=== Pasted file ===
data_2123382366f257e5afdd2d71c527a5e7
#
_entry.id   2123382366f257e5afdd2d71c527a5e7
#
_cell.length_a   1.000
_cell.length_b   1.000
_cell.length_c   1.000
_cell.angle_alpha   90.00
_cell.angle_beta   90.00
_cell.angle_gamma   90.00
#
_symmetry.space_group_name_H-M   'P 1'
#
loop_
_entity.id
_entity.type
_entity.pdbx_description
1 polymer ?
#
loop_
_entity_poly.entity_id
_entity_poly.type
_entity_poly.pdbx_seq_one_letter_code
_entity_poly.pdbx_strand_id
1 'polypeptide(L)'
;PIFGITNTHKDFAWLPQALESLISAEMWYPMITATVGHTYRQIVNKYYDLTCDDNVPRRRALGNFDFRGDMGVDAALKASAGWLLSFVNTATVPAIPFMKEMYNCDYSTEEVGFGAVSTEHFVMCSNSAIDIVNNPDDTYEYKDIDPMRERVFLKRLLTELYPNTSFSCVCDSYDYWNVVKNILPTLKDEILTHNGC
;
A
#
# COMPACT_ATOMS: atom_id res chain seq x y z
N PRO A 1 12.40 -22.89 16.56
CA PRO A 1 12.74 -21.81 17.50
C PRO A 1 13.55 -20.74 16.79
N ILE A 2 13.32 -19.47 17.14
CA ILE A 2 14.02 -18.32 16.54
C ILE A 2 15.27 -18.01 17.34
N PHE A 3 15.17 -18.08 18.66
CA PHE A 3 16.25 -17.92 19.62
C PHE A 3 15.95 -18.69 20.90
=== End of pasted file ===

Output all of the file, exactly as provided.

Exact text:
data_2123382366f257e5afdd2d71c527a5e7
#
_entry.id   2123382366f257e5afdd2d71c527a5e7
#
_cell.length_a   1.000
_cell.length_b   1.000
_cell.length_c   1.000
_cell.angle_alpha   90.00
_cell.angle_beta   90.00
_cell.angle_gamma   90.00
#
_symmetry.space_group_name_H-M   'P 1'
#
loop_
_entity.id
_entity.type
_entity.pdbx_description
1 polymer ?
#
loop_
_entity_poly.entity_id
_entity_poly.type
_entity_poly.pdbx_seq_one_letter_code
_entity_poly.pdbx_strand_id
1 'polypeptide(L)'
;PIFGITNTHKDFAWLPQALESLISAEMWYPMITATVGHTYRQIVNKYYDLTCDDNVPRRRALGNFDFRGDMGVDAALKASAGWLLSFVNTATVPAIPFMKEMYNCDYSTEEVGFGAVSTEHFVMCSNSAIDIVNNPDDTYEYKDIDPMRERVFLKRLLTELYPNTSFSCVCDSYDYWNVVKNILPTLKDEILTHNGC
;
A
#
# COMPACT_ATOMS: atom_id res chain seq x y z
N PRO A 1 12.40 -22.89 16.56
CA PRO A 1 12.74 -21.81 17.50
C PRO A 1 13.55 -20.74 16.79
N ILE A 2 13.32 -19.47 17.14
CA ILE A 2 14.02 -18.32 16.54
C ILE A 2 15.27 -18.01 17.34
N PHE A 3 15.17 -18.08 18.66
CA PHE A 3 16.25 -17.92 19.62
C PHE A 3 15.95 -18.69 20.90